Thus began the archaeology, which continues to unearth ancient marvels. The above flashbulb-bleached vignette was snapped at A-D Gallery in June 1943 during Flora's first NYC exhibit. Flora (R) is seen chatting with Alex Steinweiss, the man credited with (at least) two major artistic developments: 1) the invention of the illustrated record album cover (for Columbia, in 1938); and 2) the hiring of Jim Flora (also at Columbia, 1942). Flora's quirky illustrations for the label's ads and new release monthlies attracted enough attention in one year to warrant an exhibit at this very prestigious gallery.

But—what are those inscrutable petroglyphs on the wall behind these gents?

The photo, provided by Flora's son Joel around 2003, appeared in our 2004 book The Mischievous Art of Jim Flora. Naturally, we puzzled over the whereabouts of those amazing artifacts viewable only in grainy black & white and partly obscured.

When the Flora family accorded us access to their late father's immense private collection in 2005, we discovered the following:

This tempera on paper matches the lower work displayed between Flora and Steinweiss. A name scribbled on the back reveals that it's a portrait of the aptly named New Orleans jazz legend "Bunk" Johnson, an early trumpeter whose lips blew smoke in more ways than one.

However, the topmost work on the A-D Gallery wall was not in the collection. Barbara scanned the pic at very high resolution and sharpened the image in Photoshop to reveal the following:

A procession of Calder-strung cowboys and cattle heads. The whereabouts of the work remains a mystery.

In late 2006, Joel discovered a number of his father's sketchbooks in a trunk. Among them was a deteriorating scrapbook in which the artist had glued several hundred pen and pencil drawings from the early 1940s. One sketch depicts a rough outline of the above work, and supplies the title:

Our search for the finished version of Stampede continues.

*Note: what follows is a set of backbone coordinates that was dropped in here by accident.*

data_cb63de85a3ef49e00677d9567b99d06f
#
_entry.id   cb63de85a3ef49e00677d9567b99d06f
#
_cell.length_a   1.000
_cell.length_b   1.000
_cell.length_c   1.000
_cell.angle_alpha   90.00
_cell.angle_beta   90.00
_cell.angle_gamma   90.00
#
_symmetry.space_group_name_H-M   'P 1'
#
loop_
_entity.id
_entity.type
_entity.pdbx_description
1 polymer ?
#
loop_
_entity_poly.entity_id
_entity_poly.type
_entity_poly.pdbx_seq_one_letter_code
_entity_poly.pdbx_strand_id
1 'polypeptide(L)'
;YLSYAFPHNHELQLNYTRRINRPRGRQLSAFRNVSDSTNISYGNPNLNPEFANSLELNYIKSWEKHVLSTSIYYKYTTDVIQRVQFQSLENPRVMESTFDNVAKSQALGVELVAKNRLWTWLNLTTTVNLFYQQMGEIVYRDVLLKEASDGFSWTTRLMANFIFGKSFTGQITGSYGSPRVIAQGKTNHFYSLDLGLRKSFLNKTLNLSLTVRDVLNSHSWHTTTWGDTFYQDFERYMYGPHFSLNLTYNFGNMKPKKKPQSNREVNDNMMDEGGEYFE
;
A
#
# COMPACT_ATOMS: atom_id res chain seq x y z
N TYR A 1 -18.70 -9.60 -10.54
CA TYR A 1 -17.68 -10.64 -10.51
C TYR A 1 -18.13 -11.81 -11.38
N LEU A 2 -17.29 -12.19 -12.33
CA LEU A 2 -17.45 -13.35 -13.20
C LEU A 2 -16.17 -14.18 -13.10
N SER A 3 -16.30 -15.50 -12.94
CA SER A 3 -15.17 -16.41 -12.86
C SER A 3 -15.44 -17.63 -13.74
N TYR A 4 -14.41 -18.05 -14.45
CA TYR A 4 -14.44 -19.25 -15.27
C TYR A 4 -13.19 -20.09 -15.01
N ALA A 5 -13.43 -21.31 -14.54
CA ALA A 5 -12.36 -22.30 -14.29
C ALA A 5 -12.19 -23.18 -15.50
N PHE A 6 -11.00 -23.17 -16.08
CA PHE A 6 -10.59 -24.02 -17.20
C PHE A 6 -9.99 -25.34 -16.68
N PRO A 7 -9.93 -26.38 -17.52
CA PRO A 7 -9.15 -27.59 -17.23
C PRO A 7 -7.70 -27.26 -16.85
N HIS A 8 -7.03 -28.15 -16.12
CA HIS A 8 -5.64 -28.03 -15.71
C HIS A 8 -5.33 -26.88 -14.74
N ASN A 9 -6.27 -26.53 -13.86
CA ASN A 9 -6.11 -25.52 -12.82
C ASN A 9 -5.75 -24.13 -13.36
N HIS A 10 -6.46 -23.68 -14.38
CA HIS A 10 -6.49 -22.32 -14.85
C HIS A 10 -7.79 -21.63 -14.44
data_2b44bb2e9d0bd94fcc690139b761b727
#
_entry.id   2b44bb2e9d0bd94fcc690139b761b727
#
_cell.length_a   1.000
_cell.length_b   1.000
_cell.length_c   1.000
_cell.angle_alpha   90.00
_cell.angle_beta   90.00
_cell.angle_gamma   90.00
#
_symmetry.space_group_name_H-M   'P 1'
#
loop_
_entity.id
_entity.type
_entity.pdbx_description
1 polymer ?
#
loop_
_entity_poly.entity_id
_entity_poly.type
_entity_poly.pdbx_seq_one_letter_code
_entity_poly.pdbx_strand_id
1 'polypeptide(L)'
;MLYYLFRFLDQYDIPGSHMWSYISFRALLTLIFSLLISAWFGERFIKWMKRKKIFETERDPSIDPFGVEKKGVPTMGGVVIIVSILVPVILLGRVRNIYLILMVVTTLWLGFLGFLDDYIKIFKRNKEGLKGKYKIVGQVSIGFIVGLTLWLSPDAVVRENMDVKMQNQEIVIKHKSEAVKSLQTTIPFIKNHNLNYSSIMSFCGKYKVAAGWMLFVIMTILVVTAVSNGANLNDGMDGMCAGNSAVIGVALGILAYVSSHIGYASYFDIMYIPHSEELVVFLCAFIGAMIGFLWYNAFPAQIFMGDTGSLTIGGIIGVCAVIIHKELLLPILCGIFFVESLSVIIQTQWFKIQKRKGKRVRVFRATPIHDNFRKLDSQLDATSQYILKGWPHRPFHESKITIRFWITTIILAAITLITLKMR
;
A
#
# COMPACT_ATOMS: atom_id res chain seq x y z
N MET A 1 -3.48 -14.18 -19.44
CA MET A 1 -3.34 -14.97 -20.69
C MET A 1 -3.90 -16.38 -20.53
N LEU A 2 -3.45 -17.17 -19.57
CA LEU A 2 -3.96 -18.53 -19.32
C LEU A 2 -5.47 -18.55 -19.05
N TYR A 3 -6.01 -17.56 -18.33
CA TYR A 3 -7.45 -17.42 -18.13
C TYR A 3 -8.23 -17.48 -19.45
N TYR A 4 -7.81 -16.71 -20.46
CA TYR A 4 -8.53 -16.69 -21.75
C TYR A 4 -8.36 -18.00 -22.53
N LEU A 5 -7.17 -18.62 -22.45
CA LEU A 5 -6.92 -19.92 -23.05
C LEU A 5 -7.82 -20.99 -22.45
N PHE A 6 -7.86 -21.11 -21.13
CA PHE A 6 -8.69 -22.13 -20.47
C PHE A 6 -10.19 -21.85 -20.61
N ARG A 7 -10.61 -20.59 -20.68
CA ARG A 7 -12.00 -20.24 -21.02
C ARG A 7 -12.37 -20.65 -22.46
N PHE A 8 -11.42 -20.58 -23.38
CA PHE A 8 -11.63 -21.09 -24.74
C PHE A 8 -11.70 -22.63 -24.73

Monday, March 5, 2007

Invading your earspace

I've hosted a radio program at WFMU since 1975. Thirty-two punch-drunk years.

WFMU is a non-commercial, Free-Form station—one of the charter FF outlets, being entertainingly anarchic since 1968. We play anything—popular/obscure, new/old, good/bad; the tasteful juxtaposed with the creepy. We're an aural curio shop, and "Genre" is a poltergeist who got discouraged and went a-haunting elsewhere. A typical WFMU program sounds like an overactive iPod shuffle. The station has a four-decade reputation and retains an eccentric identity, with an unpredictable and Fun approach to radio. In the late '60s, there were dozens of such adventurous stations. Today there are—well, let us know of ANY for whom the three-letter 'F'-word is a guiding principle.

WFMU is not partnered with any Public Broadcasting system. NPR, PRI, MPR, APM, and PBS stylistically comprise the Starbucks Radio Network, a standardized upscale chain whipping up audio lattés for affluent Boomers. We're head-scratching lower primates—like you! We're not owned by a university (Upsala College, from whom we purchased our license, went out of business in 1995). We own ourselves. In fact, we own our headquarters (a.k.a. the Magic Factory) situated in a tony Jersey City enclave. We bought when real estate values were down. We have a tenant. A realtor. THEY pay rent to US.

And no, we're not a bunch of aggrieved Pacifica burnouts—we're a Breughelesque swarm of misfits and malcontents scratching out risk-taking radio on the cheap. Air staff does not get paid. Our operating expenses are covered by the checks and PayPal accounts of listener-supporters (many of whom volunteer in our offices throughout the year). No commercials, zero gov grants, no corporate underwriting. Two weeks a year are devoted to an on-air fundraiser called a Marathon: a ragtag rent party, auguring fourteen days of staff self-abasement. Our devoted audience invariably comes through, because we're part of the primeval food chain in which LISTENER = MONKEY, WFMU = BANANA.

What does this have to do with Jim Flora?

Over the years, WFMU has adapted Jim Flora art on bumper stickers, T-shirts, hoodies, a fund-raising mailer, and elsewhere. Not because the art was offered free of charge (it was)—but because WFMU appreciates Jim Flora. His mischievous images befit WFMU's idiosyncratic character.

The WFMU 2007 Marathon begins Monday, March 5, and concludes Sunday, March 18. You can listen, you can volunteer, you can donate. WFMU has always been a quirky phenomenon that works in practice, but not in theory. Flora has made a posthumous artistic contribution. While you're still alive, you can contribute financially.

Saturday, March 3, 2007

Bulbnose walks the 9-legged hound

From The X-Ray Eye of Wallingford Hume, a proposed children's book, 1943. Project abandoned, images unpublished.